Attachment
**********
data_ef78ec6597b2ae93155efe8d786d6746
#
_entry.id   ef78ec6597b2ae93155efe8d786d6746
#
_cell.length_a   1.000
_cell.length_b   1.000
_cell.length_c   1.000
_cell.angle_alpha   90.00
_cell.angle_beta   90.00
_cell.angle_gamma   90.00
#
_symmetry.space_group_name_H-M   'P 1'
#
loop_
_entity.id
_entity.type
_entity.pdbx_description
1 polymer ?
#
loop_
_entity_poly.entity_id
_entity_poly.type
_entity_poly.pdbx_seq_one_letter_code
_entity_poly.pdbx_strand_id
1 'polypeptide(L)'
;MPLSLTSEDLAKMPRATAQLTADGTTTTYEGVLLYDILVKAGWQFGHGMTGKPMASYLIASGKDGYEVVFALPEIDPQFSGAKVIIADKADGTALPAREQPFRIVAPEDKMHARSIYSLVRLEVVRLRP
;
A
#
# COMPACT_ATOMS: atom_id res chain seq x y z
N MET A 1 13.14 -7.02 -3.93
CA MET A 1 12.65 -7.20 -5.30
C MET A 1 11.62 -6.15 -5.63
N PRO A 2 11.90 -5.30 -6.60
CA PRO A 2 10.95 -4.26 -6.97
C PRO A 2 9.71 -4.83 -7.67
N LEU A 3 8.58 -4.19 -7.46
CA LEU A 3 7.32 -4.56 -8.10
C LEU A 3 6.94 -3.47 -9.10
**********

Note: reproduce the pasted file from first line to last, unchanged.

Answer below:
data_ef78ec6597b2ae93155efe8d786d6746
#
_entry.id   ef78ec6597b2ae93155efe8d786d6746
#
_cell.length_a   1.000
_cell.length_b   1.000
_cell.length_c   1.000
_cell.angle_alpha   90.00
_cell.angle_beta   90.00
_cell.angle_gamma   90.00
#
_symmetry.space_group_name_H-M   'P 1'
#
loop_
_entity.id
_entity.type
_entity.pdbx_description
1 polymer ?
#
loop_
_entity_poly.entity_id
_entity_poly.type
_entity_poly.pdbx_seq_one_letter_code
_entity_poly.pdbx_strand_id
1 'polypeptide(L)'
;MPLSLTSEDLAKMPRATAQLTADGTTTTYEGVLLYDILVKAGWQFGHGMTGKPMASYLIASGKDGYEVVFALPEIDPQFSGAKVIIADKADGTALPAREQPFRIVAPEDKMHARSIYSLVRLEVVRLRP
;
A
#
# COMPACT_ATOMS: atom_id res chain seq x y z
N MET A 1 13.14 -7.02 -3.93
CA MET A 1 12.65 -7.20 -5.30
C MET A 1 11.62 -6.15 -5.63
N PRO A 2 11.90 -5.30 -6.60
CA PRO A 2 10.95 -4.26 -6.97
C PRO A 2 9.71 -4.83 -7.67
N LEU A 3 8.58 -4.19 -7.46
CA LEU A 3 7.32 -4.56 -8.10
C LEU A 3 6.94 -3.47 -9.10